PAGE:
Retaining millennial employees is proving difficult business

 Now, you may be thinking, “aren’t millennials working?” And the answer is yes, they are. In fact, the workforce is continuing to take on millennial workers, with approximately 42% of them making up the U.S. workforce. However, they’re not like past employees such as the baby boomers or generation X. As millennials continue to join the workforce, it’s becoming more clear that millennials aren’t sticking to their jobs. But why is this? Well, it’s actually a composition of many things. See, first of all, millennials, in general, are more vocal than previous generations when it comes to dissatisfaction in the workplace. In addition, millennials have completely different expectations in comparison to older generations. As the workforce brings millennials into the workforce, businesses are struggling to find the balance in managing millennials. In fact, it’s clear that businesses still haven’t managed to grab the attention of millennials as a Gallup study found that 21% of millennials jump from job to job within the past year. Though these numbers seem minimal, in 2025, millennials will make up around 75% of the workforce. Which means that businesses need to switch up their traditional models if they’re considering of still keeping afloat. And, as older generations enter into retirement, companies cannot rely on those generations in order to keep the traditional workplace methods in function. Instead, they need to accept that the traditional management methods used are going to kill their businesses as millennials will avoid these workplaces like the plague.

But, in order for businesses to change their traditional management methods, they need to know what millennials are looking for in an ideal workplace environment. If they don’t figure out what millennials want, then the struggle to retain millennial employees will only worsen. But, what do millennials actually want? Well, Brookings research found that there are some key values, which millennials are looking for in their future employer:

  • Interest in their daily work and have their work reflect on society.
  • A company which acts on social responsibility, ethical causes – showing solutions to social problems.
  • A greater respect for the environment and action needed to reduce environmental pollution.
  • Emphasis on the importance of experiences rather than material goods.
  • Positively affect the communities around them.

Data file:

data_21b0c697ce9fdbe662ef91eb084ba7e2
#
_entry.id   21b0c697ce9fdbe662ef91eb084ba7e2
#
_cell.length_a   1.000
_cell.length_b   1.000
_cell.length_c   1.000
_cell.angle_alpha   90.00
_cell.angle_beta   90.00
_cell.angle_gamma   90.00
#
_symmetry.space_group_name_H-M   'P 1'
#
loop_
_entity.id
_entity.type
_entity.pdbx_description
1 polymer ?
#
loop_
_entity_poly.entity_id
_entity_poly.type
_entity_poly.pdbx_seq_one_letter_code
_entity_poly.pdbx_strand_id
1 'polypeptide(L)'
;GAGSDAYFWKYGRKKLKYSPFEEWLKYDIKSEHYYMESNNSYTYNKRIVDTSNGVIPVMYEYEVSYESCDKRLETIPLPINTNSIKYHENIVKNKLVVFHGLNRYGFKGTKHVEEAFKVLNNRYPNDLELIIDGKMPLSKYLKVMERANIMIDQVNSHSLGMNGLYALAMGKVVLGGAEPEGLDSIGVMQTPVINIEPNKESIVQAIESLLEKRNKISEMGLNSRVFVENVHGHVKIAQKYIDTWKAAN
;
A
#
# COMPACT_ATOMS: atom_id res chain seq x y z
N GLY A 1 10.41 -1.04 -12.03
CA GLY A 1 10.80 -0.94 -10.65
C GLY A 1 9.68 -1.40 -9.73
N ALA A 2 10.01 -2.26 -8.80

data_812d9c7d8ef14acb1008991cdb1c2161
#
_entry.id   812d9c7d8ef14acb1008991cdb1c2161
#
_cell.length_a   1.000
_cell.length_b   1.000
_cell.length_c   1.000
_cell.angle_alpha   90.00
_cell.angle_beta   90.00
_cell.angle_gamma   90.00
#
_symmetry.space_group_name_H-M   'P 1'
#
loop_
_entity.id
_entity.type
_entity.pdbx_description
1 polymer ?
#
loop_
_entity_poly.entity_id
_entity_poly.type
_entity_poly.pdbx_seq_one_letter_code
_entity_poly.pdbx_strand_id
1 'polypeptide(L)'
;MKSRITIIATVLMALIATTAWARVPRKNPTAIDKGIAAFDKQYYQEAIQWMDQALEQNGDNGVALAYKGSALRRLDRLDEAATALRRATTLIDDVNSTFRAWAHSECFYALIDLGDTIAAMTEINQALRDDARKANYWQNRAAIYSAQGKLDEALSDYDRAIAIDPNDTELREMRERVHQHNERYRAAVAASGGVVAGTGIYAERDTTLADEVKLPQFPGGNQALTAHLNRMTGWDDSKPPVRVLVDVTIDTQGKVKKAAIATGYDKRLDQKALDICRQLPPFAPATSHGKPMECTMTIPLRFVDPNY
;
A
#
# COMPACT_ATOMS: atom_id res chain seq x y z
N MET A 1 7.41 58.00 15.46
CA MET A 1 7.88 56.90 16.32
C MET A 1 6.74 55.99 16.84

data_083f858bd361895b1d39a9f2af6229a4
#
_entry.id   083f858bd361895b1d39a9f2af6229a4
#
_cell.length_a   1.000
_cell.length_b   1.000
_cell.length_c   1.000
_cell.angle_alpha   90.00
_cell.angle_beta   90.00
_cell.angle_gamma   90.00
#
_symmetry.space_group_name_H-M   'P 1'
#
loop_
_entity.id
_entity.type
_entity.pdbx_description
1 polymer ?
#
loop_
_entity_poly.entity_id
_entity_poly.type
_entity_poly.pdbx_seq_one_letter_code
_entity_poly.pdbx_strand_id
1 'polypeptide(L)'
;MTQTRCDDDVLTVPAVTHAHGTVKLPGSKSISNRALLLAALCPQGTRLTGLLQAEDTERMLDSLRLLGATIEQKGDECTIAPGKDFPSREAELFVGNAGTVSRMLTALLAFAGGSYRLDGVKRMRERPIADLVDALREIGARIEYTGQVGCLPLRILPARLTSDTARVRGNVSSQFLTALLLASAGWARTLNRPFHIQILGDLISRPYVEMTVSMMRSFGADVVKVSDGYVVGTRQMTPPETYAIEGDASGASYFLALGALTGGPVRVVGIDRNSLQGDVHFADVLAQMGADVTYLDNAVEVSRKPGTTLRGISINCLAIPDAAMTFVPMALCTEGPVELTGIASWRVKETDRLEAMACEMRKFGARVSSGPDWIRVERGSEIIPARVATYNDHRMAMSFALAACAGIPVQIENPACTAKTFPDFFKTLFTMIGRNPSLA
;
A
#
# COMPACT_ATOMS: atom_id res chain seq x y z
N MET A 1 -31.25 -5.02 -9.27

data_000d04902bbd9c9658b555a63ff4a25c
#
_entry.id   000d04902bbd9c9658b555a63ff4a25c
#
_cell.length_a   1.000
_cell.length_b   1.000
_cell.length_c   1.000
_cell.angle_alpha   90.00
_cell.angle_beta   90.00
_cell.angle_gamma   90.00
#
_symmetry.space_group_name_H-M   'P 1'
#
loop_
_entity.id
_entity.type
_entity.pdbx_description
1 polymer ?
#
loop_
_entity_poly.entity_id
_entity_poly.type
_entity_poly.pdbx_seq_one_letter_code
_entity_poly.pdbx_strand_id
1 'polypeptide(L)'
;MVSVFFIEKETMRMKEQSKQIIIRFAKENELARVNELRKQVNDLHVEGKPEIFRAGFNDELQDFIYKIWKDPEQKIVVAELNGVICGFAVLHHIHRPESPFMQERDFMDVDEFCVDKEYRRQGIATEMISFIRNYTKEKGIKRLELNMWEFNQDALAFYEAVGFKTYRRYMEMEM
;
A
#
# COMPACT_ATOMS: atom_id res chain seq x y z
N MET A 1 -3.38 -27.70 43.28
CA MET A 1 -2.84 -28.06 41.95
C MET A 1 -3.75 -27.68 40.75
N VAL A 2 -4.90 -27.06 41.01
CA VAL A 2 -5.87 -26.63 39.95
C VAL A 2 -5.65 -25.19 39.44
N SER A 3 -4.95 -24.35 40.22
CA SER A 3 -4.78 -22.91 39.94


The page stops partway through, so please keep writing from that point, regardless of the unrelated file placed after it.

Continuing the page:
As you can see, the Millennial frame-of-mind differs greatly than of baby boomers and Generation X. If looking at a Millennial’s resume, though they may have used resume templates to create it, the content within the resume is much different than other generations. Most Millennials will have a volunteer experience whereas older generations were typically less active in their communities. Older generations were concerned about pensions and health benefits, however, though they aren’t ignored by Millennials, they’re not a major focus. Instead, Millennials are interested in having their work create a positive impact on society and be fulfilling for them.

Though the knowledge of what Millennials are looking for in the workplace is accessible by companies, they still struggle with meeting those needs. This is because the needs of Millennials are dramatically different than the needs of older generations such as baby boomers. Changing the traditional workplace model isn’t as easy as some believe it is while still keeping your company profitable. Older generations were focused on finding a work/life balance, however, Millennials are focused on work/life integration. Though Millennials understand that working is a necessity, they don’t want to spend their life sitting at a desk, mindlessly pressing buttons.

So, how do companies use this information to improve the workplace for Millennials? Well, there are a couple things companies can do in order to retain Millennials. Firstly, they can focus on creating a positive workplace environment. This doesn’t just mean writing it in the handbook, this means companies will have to actively work on this by providing employees with support.

Secondly, Millennials want to work for a good company. The fact that they’re visibly having an impact on society makes them want to go to work every day.

Thirdly, Millennials want to excel in their career. With upper management showing personal interest and providing constructive feedback is what keeps Millennials excelling. Remember, Millennials want to work in an environment which is positive and supportive. If they feel valued then why would they leave?

Lastly, companies can offer their employees flexible work schedules. Though many Millennials freelance, many prefer the idea of having a stable and secure job as well. Thus, they’ll always opt to work for a company. However, Millenials don’t want to sit at their desk from 9 to 5. They’d rather be given the option to choose their schedules, thus, allowing them to take more control of how they’ll spend their time.

Though this may seem like a large demand, the fact of the matter is that Millennials will soon be the majority of the workforce, meaning, their voices matter. Though they enjoy money just like everyone else, a fat pay cheque will not sway their core values, nor will it make companies more productive. There are some things that even money can’t buy.

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